Asperger's disorder, also called Asperger's syndrome, is a
type of pervasive developmental disorder (PDD) as defined by the American
Psychiatric Association.1Asperger's disorder is
similar to high-functioning autism in how it affects a child's mannerisms and
A distinction between Asperger's disorder
and autism is that young children with Asperger's have normal language
development, although the rhythm, pitch, and emphasis are irregular. Unlike
autism, Asperger's disorder does not delay other aspects of development. A
child usually has age-appropriate self-reliance and an interest in the world
around him or her. But as with autism, children with Asperger's disorder have
abnormal social interactions, facial expressions, and gestures.
Advocacy begins with an assumption that if a number of community members are suffering, then there must be something wrong, not with the individual members, but with the community as a whole; therefore, the community must be changed to help alleviate that suffering (Kahn 1997, 109). Advocacy creates a platform for change by allowing individuals to begin the process of improvement through finding their voice and believing their voice can produce change. Advocacy is essential for parents to address...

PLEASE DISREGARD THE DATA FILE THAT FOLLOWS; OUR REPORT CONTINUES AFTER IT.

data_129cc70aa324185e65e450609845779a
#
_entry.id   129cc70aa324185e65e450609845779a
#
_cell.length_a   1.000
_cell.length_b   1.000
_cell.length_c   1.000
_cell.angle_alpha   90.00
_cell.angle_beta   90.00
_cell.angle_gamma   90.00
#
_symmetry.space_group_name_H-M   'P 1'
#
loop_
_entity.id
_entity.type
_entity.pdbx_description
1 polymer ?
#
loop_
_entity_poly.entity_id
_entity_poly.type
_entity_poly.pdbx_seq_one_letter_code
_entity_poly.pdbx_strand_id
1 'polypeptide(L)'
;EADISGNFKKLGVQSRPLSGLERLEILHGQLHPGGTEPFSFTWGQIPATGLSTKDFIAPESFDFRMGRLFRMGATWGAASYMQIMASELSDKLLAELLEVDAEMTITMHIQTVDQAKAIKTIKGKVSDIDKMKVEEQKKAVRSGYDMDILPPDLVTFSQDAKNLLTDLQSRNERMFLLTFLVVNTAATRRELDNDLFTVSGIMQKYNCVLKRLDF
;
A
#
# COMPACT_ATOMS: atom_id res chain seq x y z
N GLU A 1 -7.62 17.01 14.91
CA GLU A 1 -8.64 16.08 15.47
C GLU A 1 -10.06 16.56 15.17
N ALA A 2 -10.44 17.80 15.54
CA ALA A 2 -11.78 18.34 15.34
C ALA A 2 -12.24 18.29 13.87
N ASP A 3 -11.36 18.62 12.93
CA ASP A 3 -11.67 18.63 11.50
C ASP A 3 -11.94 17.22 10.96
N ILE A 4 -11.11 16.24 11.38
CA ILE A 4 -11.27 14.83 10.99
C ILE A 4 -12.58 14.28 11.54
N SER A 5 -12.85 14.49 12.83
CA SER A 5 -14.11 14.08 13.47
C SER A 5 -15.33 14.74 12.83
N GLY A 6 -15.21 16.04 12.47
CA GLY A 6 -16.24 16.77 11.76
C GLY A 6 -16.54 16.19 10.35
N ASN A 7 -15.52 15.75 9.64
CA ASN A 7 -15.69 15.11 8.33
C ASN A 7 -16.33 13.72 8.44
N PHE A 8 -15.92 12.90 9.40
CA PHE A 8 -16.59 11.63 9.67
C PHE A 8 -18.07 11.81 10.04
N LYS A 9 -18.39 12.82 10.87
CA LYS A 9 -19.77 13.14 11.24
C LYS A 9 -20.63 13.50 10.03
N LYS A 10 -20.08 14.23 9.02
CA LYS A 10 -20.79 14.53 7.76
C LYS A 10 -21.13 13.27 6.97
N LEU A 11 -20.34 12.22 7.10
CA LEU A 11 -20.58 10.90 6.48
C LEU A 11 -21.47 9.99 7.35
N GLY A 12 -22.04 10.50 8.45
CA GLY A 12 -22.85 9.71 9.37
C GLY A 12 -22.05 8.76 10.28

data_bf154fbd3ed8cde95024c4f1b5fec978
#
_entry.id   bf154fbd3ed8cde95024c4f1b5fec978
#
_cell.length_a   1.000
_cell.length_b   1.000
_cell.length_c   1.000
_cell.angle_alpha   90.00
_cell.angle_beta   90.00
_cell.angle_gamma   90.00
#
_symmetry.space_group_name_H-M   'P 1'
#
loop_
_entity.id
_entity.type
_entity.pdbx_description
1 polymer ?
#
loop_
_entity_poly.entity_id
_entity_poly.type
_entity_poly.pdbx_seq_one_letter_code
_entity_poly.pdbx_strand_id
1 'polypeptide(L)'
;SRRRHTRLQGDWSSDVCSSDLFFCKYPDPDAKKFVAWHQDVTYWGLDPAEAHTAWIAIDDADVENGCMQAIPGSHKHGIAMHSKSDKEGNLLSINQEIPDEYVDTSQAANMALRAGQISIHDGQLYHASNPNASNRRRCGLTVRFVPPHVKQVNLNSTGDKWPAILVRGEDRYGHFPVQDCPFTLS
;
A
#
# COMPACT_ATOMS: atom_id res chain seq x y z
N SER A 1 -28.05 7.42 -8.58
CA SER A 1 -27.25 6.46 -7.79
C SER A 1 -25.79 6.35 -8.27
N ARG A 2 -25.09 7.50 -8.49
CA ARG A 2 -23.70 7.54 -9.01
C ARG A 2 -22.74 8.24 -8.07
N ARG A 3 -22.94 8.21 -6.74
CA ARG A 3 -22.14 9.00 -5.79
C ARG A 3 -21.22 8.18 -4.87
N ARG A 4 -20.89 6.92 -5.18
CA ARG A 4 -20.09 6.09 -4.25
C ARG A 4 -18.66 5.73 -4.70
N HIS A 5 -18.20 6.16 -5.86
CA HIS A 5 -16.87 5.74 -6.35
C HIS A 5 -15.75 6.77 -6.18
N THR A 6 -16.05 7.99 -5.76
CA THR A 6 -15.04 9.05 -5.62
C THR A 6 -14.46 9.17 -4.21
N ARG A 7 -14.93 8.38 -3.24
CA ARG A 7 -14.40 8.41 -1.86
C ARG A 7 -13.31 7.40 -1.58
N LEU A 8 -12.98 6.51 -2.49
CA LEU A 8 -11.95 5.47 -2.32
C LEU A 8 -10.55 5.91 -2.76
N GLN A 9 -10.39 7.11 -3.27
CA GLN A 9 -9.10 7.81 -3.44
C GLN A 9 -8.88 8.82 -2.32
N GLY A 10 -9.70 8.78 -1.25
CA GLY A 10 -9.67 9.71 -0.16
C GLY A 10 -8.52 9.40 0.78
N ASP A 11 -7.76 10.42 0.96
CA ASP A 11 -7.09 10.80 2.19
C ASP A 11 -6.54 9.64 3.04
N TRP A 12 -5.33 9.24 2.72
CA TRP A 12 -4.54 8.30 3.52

Asperger's disorder affects males 4 to 5 times more than females.2 Its cause is unknown. More research is needed to confirm
whether Asperger's disorder is a condition that is genetically related to
American Psychiatric Association (2000). Autistic
disorder. In Diagnostic and Statistical Manual of Mental Disorders, 4th ed., text rev., pp. 70-75. Washington, DC: American
Sadock BJ, et al. (2007). Pervasive developmental
disorders. In Kaplan and Sadock's Synopsis of Psychiatry, Behavioral Sciences/Clinical Psychiatry, 10th ed., pp. 1191-1205.
Philadelphia: Lippincott Williams and Wilkins.
Primary Medical Reviewer
Susan C. Kim, MD - Pediatrics
Specialist Medical Reviewer
Fred Volkmar, MD - Child and Adolescent Psychiatry
April 12, 2010
WebMD Medical Reference from Healthwise
April 12, 2010
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